The Future of E-Books
We asked publishers: "What is your take on the future of e-books? What impact do you think they'll have on book publishing within a couple of years and on the way your company produces books?"
John Calvano, editorial operations manager, Time Inc. Home Entertainment, New York City:
"Of course, issues such as e-books and our company's impending merger with AOL create an 'open book' with regards to the digital asset of our content. Barring technological hurdles at present, our largely pictorial products are not as well suited for an e-book format as they are for a larger color screen.
"They feasibly could be delivered electronically to, say, a PC or TV. However, our text-oriented financial books, almanacs, etc., do fit the mold, which affects the way we'd prepare these products to accommodate both print and e-books simultaneously. This could be e-books' immediate impact, and not until they get widespread public acceptance would they infringe upon print quantities."
Michael Ross, executive vice president and publisher, World Book, Chicago
"E-books will grow; we believe that Palmware will grow, and we are working on a PalmPilot version of World Book Encyclopedia now with a group in California.
"E-books will have a huge impact on publishing, and I think it will increase the category overall. I see little real cannibalism ahead in the near term. However, once the electronic ink can truly mimic ink on paper, there will be an even greater chance that e-books will perhaps erode the distribution of certain print products."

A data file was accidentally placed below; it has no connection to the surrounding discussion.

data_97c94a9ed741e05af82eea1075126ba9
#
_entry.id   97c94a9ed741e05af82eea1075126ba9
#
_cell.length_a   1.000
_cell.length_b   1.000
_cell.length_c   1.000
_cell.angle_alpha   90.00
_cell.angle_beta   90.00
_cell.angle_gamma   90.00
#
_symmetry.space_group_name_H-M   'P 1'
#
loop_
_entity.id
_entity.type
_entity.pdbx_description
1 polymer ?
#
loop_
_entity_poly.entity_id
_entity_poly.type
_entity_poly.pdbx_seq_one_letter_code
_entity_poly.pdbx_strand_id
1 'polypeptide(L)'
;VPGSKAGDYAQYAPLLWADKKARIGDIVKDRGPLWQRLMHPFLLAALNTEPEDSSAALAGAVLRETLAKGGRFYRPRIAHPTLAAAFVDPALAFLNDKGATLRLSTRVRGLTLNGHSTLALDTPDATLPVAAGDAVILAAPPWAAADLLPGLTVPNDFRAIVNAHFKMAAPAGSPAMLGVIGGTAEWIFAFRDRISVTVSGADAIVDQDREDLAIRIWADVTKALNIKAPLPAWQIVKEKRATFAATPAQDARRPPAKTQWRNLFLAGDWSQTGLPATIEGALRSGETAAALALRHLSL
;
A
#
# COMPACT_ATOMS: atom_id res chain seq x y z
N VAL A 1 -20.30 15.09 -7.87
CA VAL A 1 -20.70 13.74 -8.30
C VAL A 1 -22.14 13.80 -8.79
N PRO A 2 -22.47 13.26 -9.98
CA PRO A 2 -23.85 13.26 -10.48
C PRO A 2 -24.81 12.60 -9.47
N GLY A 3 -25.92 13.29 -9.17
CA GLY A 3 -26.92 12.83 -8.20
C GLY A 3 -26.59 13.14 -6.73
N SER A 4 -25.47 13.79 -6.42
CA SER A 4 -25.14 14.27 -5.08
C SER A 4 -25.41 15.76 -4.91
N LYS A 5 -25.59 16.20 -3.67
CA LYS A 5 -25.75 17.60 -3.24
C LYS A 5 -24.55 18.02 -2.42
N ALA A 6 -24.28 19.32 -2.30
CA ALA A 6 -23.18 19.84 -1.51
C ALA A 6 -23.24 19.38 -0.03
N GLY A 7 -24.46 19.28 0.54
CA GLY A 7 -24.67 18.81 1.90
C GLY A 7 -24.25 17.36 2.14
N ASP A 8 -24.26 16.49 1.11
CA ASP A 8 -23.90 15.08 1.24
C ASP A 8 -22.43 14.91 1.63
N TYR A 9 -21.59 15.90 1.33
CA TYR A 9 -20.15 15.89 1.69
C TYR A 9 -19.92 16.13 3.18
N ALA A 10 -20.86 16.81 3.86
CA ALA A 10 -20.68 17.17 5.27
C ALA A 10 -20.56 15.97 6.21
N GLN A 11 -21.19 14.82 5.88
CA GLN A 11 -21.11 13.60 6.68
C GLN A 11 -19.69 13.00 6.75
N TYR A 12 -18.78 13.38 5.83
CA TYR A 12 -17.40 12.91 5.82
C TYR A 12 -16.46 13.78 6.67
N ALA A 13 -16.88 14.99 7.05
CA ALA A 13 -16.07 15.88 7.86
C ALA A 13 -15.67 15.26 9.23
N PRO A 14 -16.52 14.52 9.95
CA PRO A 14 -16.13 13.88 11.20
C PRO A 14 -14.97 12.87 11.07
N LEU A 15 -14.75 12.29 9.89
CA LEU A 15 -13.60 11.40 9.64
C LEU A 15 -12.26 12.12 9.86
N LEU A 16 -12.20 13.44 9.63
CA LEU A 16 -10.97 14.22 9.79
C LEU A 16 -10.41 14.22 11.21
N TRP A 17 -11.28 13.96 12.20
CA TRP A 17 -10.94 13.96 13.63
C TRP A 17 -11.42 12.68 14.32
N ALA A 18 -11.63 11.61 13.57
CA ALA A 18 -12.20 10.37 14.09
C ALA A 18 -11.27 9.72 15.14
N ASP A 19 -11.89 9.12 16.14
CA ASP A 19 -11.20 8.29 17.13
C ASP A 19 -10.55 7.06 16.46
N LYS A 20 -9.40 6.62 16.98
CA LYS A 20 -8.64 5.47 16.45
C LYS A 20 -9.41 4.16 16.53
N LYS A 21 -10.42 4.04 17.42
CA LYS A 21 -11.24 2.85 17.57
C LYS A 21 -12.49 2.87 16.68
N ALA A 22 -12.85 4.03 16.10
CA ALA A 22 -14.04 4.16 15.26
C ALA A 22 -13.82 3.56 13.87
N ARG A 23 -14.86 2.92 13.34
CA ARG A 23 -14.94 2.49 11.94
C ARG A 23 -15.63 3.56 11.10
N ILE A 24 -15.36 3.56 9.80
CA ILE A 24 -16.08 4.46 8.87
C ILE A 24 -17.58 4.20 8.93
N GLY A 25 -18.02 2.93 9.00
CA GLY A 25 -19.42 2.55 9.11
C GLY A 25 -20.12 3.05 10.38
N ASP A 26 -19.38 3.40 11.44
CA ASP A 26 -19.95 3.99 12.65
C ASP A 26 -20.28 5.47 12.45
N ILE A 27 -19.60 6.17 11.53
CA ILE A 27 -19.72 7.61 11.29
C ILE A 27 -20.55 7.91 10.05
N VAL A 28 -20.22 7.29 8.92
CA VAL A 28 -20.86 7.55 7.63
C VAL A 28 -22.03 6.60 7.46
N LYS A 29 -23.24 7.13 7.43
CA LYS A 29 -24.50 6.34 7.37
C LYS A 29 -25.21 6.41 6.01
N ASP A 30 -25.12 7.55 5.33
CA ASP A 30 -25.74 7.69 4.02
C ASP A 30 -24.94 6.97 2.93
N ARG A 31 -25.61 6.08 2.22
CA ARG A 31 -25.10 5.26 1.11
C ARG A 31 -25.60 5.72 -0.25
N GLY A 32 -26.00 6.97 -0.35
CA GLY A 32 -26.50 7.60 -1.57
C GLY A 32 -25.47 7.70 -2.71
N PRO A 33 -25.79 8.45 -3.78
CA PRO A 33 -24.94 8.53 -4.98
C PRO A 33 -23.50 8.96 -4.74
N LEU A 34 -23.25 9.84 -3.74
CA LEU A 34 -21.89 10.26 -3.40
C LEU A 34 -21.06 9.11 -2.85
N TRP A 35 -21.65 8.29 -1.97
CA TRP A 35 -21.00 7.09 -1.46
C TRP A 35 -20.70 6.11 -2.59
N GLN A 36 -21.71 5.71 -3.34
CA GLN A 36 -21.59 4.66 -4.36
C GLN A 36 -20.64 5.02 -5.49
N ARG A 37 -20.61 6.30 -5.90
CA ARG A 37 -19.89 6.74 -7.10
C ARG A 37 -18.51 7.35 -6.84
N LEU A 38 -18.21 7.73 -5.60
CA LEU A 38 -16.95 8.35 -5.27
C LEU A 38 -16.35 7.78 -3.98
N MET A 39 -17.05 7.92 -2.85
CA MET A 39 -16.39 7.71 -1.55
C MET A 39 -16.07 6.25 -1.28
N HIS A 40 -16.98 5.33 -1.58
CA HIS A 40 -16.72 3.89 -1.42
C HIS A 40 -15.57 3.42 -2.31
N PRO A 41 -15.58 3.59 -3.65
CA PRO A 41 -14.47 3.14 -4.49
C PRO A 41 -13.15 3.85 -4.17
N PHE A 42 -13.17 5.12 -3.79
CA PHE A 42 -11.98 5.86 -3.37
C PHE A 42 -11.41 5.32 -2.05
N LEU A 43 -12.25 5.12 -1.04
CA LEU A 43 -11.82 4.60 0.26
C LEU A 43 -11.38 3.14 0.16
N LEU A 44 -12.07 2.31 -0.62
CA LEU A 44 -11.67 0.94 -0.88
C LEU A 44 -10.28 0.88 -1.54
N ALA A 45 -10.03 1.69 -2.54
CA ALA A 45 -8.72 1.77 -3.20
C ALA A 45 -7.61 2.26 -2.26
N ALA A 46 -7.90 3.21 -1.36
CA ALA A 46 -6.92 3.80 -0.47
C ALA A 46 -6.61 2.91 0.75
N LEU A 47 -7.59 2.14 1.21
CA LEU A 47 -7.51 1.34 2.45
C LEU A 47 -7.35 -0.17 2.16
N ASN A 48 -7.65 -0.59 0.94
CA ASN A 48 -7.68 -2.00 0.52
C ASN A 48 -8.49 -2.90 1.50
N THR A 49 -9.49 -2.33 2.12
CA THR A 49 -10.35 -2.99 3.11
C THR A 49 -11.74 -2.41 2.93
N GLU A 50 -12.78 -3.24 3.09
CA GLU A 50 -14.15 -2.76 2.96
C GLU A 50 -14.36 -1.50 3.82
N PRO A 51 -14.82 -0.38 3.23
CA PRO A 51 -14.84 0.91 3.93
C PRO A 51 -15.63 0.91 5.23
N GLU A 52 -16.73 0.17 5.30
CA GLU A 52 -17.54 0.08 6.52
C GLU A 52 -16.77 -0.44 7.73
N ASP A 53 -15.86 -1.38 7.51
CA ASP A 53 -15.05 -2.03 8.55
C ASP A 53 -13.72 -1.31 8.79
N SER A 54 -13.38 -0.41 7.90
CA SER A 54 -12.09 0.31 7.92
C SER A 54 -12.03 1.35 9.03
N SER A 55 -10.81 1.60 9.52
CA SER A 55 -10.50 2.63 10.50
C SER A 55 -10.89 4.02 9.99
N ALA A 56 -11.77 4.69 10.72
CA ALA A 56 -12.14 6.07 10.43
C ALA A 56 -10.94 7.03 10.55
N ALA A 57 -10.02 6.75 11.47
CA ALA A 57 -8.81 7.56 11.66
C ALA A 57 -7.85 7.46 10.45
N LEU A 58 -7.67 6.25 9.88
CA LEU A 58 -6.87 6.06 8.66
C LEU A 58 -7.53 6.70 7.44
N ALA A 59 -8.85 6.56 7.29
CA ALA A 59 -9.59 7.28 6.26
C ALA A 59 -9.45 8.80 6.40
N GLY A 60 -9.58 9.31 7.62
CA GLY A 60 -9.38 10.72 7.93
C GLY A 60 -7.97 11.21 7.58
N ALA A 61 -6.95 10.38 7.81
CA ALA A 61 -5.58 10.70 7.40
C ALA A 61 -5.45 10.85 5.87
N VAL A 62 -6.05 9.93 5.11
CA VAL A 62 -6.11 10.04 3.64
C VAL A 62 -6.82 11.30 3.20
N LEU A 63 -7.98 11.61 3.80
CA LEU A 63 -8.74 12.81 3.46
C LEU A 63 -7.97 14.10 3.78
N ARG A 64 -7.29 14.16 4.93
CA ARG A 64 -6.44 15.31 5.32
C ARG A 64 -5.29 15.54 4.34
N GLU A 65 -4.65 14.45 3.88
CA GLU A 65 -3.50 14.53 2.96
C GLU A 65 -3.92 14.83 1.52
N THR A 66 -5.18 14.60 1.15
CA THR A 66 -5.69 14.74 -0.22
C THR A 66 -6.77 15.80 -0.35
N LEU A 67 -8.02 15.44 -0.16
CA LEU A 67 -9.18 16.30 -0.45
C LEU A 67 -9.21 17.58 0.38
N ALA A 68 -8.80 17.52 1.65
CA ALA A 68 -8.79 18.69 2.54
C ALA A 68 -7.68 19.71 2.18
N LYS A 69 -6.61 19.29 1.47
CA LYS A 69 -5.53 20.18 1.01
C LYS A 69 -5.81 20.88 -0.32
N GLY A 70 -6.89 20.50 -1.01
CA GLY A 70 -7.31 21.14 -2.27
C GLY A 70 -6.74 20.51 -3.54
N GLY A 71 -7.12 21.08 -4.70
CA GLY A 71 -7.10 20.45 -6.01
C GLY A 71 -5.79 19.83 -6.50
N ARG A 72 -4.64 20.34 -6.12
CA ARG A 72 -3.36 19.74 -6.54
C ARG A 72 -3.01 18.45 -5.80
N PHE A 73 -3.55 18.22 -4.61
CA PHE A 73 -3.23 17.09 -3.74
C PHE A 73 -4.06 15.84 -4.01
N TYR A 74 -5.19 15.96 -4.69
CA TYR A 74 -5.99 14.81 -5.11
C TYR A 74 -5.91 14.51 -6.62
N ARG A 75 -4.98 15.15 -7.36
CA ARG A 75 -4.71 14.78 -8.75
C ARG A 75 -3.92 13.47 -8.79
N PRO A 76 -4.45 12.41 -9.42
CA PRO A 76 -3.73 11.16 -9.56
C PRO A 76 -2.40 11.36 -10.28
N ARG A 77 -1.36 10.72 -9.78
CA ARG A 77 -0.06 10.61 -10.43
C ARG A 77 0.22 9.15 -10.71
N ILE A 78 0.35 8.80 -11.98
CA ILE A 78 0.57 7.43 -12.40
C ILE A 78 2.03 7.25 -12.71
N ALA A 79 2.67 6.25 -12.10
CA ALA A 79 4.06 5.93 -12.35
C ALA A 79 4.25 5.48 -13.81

Brian Smith, director of corporate purchasing, Lippincott Williams & Wilkins, Baltimore, Md.:
"Alternative ways of publishing are going to be not just necessarily related to e-books. There are going to be more formidable ways of transferring information in the future. There also will be many other alternatives to print.
"I can't really say whether they will be e-books or CDs or Internet-based tools. I don't know if any of us are completely sure of that, but we will be actively pursuing those alternative methods for providing information to our customers, as we are today. We're preparing our data in a format that will allow us to take any of those paths very comfortably."
Marion Mullauer, chief information officer, Lippincott Williams & Wilkins, Baltimore, Md.:
"I think the new paradigm and opportunity in publishing is to have access to content when needed whether it be an entire book or just excerpts of information. One of the alternatives we'll have is to be able to produce the appropriate content that you can download to, say, a PalmPilot, or to the new wireless phone technology. We're actively looking at the downloads to PDAs. Our market research tells us that many medical people are turning to PDAs because of their portability and small form factor."